VA-Richard Henry Lee and Patrick Henry announced that they would work against ratification; Lee said that the Constitution was the work of the artful and ever active aristocracy; angered by the wording of the Preamble; and agreed with George Mason that there needed to be a Bill of Rights MA-James Winthrop published letters under the pseudonym, Agrippa, charging that the Constitution gave too much power to the central government II. Ratifying the Constitution Anti-federalists: In NY on September 27, newspapers published a series of attacks against the Constitution and the Philadelphia Convention:
Used the pseudonym CATO, Sydney, Brutus Long thought to be New Yorks antifederalist governor, George Clinton, and his supporters Anti-Federalists Opposed the Constitution Felt it gave too much power to the national government Too much like the King and Parliament Took too much power away from the states Wanted a Bill of Rights Added To
guarantee basic liberties Articles of Confederation needed to be fixed, not thrown away Made up of small farmers and poor merchants Wrote a series of essays (AntiFederalist Essays) Discouraged ratification of the Constitution Brinkley-Federalists What advantages did the Federalists have over the Anti-Federalists? Federalists Alarmed by the anti-Federalist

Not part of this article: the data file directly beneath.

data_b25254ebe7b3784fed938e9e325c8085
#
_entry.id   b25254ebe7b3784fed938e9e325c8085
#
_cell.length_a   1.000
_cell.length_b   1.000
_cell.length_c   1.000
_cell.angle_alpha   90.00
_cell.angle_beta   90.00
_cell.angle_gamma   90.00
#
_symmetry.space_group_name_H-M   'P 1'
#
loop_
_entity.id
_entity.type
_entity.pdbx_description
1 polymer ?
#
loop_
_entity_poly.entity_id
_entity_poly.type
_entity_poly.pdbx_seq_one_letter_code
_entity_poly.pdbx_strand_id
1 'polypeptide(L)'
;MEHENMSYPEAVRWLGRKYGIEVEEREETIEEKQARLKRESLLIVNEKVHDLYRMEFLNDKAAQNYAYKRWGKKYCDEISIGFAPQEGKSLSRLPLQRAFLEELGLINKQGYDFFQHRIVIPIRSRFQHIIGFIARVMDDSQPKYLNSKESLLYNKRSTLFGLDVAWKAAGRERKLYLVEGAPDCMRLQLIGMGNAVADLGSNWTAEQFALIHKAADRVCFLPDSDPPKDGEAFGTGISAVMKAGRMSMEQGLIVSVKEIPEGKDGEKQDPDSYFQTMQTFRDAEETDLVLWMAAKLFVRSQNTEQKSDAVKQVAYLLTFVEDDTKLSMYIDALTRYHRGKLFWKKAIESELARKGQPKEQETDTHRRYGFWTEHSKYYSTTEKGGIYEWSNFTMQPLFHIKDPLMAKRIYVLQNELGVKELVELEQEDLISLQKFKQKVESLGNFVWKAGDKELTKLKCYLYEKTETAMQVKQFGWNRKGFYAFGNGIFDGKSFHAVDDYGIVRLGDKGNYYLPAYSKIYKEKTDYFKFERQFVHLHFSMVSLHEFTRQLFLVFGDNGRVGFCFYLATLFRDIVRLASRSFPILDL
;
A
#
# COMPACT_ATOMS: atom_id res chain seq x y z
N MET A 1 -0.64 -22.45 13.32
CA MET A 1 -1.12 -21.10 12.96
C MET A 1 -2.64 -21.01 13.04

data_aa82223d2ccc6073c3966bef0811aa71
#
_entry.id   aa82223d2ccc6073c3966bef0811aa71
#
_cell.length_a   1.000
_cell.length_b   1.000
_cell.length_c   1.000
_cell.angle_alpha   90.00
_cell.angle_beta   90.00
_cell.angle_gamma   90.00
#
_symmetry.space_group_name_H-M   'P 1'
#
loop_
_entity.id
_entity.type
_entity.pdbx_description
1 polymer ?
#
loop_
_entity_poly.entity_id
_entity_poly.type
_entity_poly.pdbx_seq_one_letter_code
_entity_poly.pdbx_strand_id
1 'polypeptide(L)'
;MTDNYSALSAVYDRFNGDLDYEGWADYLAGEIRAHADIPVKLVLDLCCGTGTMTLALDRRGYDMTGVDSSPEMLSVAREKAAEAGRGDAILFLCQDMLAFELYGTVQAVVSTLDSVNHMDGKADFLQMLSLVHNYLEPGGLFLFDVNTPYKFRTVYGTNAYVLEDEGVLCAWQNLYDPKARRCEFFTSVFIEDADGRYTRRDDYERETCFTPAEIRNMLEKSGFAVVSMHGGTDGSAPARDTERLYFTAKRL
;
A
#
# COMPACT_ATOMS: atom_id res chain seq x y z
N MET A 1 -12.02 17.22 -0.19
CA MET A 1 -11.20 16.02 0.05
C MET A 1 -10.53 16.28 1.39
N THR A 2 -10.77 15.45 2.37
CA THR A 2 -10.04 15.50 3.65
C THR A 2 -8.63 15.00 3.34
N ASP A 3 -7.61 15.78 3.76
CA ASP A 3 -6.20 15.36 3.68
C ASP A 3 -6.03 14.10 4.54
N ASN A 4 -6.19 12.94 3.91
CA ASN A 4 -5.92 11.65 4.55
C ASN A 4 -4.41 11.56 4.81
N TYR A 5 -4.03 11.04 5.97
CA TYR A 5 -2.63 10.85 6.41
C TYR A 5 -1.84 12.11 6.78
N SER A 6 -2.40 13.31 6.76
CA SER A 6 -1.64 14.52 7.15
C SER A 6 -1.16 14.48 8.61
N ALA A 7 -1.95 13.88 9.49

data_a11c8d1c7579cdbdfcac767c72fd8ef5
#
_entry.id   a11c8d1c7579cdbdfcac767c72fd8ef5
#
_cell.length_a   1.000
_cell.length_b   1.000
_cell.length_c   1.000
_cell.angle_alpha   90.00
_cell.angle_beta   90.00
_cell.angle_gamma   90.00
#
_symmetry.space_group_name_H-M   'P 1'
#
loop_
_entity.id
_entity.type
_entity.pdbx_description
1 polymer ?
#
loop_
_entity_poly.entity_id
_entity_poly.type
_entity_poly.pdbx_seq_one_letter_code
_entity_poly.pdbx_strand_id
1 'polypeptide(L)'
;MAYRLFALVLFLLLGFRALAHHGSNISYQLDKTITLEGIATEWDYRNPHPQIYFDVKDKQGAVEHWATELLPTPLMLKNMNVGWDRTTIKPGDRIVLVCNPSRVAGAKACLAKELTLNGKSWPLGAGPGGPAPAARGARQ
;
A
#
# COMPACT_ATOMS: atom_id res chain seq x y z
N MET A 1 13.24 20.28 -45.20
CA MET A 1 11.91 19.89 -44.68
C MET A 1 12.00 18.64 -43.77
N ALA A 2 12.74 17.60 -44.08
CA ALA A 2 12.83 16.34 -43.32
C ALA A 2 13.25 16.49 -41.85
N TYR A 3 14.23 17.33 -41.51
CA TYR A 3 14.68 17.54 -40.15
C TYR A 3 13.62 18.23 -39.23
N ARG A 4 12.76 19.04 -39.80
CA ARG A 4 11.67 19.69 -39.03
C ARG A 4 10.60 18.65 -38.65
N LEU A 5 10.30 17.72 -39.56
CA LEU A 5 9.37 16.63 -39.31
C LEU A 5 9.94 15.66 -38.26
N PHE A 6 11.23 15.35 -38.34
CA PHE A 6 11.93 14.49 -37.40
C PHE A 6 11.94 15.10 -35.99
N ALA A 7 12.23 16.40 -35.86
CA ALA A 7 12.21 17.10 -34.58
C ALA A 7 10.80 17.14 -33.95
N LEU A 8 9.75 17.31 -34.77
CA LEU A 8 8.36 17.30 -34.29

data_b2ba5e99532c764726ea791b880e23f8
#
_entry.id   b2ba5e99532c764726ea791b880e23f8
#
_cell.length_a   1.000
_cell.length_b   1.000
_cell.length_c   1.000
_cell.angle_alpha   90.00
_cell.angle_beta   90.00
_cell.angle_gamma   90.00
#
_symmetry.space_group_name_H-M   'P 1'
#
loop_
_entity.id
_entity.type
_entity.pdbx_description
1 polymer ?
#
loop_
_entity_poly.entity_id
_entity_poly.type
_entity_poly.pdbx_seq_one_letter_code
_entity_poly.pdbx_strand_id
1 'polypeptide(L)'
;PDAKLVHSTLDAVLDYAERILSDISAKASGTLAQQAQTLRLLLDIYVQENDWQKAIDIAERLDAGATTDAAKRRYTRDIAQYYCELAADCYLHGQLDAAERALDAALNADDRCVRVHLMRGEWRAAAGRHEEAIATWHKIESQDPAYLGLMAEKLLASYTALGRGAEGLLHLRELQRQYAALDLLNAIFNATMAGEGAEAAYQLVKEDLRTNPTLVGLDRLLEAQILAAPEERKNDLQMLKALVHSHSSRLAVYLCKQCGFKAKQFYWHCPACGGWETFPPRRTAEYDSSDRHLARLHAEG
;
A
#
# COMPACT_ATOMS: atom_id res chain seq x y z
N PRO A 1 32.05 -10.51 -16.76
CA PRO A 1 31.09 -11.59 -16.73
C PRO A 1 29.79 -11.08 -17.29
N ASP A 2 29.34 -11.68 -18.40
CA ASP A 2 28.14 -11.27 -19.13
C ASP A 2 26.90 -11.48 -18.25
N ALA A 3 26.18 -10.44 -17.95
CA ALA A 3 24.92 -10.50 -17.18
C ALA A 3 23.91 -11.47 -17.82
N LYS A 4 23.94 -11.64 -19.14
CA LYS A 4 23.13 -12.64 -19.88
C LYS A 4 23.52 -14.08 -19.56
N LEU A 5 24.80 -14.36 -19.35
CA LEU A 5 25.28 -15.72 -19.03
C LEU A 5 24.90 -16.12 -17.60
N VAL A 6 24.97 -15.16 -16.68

letters, Alexander Hamilton decided to mount a campaign to reply Eighty-five letters from Publius 55 written by Hamilton 29 by Madison 5 by John Jay Hamilton arranged that the letters by printed in book form and on May 28, 1788, a 2 volume edition of The Federalist was published in New York Federalists Supported the Constitution
Nation couldnt survive without a strong national government Proof: Articles of Confederation Did not think a bill of rights was necessary Made up of mainly Large farmers, rich merchants and artisans The Federalist Papers Written by James Madison, John Jay, and Alexander Hamilton Defended the constitution and
attempted to persuade citizens to vote for ratification Federalists Anti-Federalists President Strong leader for nation Feared would become dictator Role of Congress